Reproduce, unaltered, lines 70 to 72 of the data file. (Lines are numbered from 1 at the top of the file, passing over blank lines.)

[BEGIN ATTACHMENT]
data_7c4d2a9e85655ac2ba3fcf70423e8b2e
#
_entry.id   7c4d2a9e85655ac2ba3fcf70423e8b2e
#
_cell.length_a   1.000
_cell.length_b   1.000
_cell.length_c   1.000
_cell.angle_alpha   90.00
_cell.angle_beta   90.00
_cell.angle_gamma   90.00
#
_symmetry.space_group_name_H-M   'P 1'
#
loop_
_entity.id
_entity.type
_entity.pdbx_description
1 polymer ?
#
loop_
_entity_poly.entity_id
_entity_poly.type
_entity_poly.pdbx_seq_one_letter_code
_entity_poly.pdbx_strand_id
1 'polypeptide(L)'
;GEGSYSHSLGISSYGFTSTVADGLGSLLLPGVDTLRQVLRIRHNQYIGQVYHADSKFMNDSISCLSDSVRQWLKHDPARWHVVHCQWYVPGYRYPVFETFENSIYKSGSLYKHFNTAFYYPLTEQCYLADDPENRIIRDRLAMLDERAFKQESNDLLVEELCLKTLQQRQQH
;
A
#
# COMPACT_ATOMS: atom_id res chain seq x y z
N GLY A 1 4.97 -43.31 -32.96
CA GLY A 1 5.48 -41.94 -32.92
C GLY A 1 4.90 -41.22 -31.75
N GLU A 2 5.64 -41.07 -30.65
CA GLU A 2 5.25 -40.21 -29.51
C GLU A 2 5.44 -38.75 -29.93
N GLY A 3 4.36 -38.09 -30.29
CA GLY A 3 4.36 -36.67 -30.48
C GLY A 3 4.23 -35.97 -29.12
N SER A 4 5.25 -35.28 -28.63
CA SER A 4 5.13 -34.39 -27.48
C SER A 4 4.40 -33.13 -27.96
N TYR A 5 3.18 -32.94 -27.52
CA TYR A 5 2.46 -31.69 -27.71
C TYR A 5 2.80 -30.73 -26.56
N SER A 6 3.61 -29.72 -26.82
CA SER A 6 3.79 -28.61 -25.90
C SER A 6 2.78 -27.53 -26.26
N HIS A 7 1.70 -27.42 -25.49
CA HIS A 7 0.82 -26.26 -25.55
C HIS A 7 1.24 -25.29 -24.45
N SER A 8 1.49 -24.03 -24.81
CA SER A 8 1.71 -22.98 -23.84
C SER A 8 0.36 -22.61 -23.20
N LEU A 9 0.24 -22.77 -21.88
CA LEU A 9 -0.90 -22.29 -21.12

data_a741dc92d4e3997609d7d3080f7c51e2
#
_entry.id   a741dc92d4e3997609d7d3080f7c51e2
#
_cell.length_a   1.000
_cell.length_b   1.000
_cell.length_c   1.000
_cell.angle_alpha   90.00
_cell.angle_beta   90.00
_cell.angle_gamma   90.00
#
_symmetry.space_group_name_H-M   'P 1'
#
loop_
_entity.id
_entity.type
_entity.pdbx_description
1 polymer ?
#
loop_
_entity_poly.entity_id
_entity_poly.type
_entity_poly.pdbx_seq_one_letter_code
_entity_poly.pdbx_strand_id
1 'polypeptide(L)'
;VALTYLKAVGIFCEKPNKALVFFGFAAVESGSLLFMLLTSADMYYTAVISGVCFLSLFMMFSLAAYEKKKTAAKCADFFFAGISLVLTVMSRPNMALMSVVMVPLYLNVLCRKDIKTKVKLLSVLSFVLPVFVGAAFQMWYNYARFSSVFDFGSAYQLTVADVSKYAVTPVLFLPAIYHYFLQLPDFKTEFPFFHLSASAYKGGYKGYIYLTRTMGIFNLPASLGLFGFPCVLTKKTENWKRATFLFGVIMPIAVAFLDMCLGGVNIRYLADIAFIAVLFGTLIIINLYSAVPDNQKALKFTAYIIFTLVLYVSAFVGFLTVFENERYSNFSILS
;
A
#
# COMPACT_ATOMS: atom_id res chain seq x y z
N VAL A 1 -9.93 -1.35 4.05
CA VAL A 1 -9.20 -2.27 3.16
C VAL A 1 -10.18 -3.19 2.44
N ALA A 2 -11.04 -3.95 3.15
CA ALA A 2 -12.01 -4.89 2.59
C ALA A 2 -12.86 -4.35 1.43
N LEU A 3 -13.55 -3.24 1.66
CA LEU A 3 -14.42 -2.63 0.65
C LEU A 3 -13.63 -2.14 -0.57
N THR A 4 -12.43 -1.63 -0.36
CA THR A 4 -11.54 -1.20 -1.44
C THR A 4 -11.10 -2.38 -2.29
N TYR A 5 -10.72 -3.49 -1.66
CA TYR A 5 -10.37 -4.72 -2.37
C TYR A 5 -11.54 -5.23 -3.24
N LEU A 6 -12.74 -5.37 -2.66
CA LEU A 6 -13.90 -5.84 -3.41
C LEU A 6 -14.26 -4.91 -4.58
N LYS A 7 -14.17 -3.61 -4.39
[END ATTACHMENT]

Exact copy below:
loop_
_entity.id
_entity.type